Liturgiam Authenticam 131-133

Concluding the document, three final sections:

131. Approbation granted in the past for individual liturgical translations remains in effect even if a principle or criterion has been followed which differs from those contained in this Instruction. Nevertheless, from the day on which this Instruction is published, a new period begins for the making of emendations or for undertaking anew the consideration of the introduction of vernacular languages or idioms into liturgical use, as well as for revising translations heretofore made into vernacular languages.

132. Within five years from the date of publication of this Instruction, the Presidents of the Conferences of Bishops and the Supreme Moderators of religious families and institutes equivalent in law are bound to present to the Congregation for Divine Worship and the Discipline of the Sacraments an integral plan regarding the liturgical books translated into the vernacular in their respective territories or institutes.

133. In addition, the norms established by this Instruction attain full force for the emendation of previous translations, and any further delay in making such emendations is to be avoided. It is to be hoped that this new effort will provide stability in the life of the Church, so as to lay a firm foundation for supporting the liturgical life of God’s people and bringing about a solid renewal of catechesis.

After the preparation of this Instruction by the Congregation for Divine Worship and the Discipline of the Sacraments in virtue of the mandate of the Supreme Pontiff transmitted in a letter of the Cardinal Secretary of State dated 1 February 1997 (Prot. n. 408.304), the same Supreme Pontiff, in an audience granted to the Cardinal Secretary of State on 20 March 2001, approved this Instruction and confirmed it by his own authority, ordering that it be published, and that it enter into force on the 25th day of April of the same year.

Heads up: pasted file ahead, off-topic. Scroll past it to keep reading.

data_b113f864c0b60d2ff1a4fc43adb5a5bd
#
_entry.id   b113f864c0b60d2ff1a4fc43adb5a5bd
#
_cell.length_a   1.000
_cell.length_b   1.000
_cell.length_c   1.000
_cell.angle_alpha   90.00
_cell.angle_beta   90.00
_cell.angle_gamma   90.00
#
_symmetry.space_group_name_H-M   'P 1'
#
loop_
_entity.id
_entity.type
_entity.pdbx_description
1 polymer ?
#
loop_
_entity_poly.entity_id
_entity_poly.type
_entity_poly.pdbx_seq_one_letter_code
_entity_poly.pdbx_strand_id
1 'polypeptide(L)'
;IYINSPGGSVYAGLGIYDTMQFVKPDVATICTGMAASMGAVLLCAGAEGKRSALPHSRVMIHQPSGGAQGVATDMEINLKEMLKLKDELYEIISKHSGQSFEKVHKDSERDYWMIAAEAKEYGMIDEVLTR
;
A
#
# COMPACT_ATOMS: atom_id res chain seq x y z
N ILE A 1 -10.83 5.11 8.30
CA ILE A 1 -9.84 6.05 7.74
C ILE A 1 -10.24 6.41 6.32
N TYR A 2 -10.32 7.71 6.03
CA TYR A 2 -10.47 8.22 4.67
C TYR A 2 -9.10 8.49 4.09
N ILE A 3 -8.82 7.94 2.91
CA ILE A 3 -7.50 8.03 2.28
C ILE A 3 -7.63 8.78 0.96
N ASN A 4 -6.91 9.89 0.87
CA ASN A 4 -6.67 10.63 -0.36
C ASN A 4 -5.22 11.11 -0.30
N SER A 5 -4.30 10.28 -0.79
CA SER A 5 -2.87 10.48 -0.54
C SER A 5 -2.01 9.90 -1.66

From the offices of the Congregation for Divine Worship and the Discipline of the Sacraments, 28 March, the year 2001

The unbridled optimism of the immediate post-conciliar years developed a dark tint by 1970’s Liturgicae instaurationes. Liturgiam Authenticam signaled a deeper shift: a degree of institutional innovation and a further gathering of power from the bishops into the curia.

Long stretches of this document are of administrative concern, rather than liturgical. It dwarfs its predecessor document, Comme le Prevoit.

I note the rather minimal commentary in this series. Frankly, I didn’t have much to say about the administrative details. Liturgy and ministry are far more interesting concerns to me.

The document had a mixed welcome from traditional theologians and liturgists–some saw it as a cheerleading moment. Others, such as the chant scholar Peter Jeffery have much to criticize:

Liturgiam authenticam should be summarily withdrawn, on the grounds that it was released prematurely, before proper consultation with a sufficient number of experts had been completed. Then only the hard part will remain: what to do about the issues and tensions that produced it.

And with that, I will leave any last comments for the readers here.

About catholicsensibility

Todd lives in Minnesota, serving a Catholic parish as a lay minister.
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4 Responses to Liturgiam Authenticam 131-133

  1. Liam says:

    My last comment is my perennial comment about LA, which is to notice what most people fail to notice about this document: it demonstrates that translation principles can be revoked and changed. If CLP could be revoked and changed, so can LA. There are people who might be somewhat unnerved if this reality were noticed.

  2. Liam says:

    Oh, and I forgot my other perennial comment about both LA and CLP: neither of the expressly championed beauty or euphony (as experienced in the receptor vernacular tongue) as a vital purpose of translation. Until we have another set of translation principles that does so champion, we’re just re-arranging deck chairs.

    (I believe I’ve made my point about accounting for the evolution of idiomatic vernacular usage earlier in this series, so I will forego repeating it here.)

    • Todd says:

      Neither did CLP deny or obstruct beauty–LA might be interpreted otherwise, as an institution-centered document.

      I don’t think you can legislate quality and beauty. You have to create an environment in which beauty and the arts can flourish. And we definitely don’t have that on an institutional level.

      • Liam says:

        But when goals are set (both CLP and LA), and beauty/euphony is elided or omitted, that’s a failure. You can’t legislate the particulars of it, but neglecting this essential element of the translation process for liturgical, ritual language is a serious failing. Twice now.

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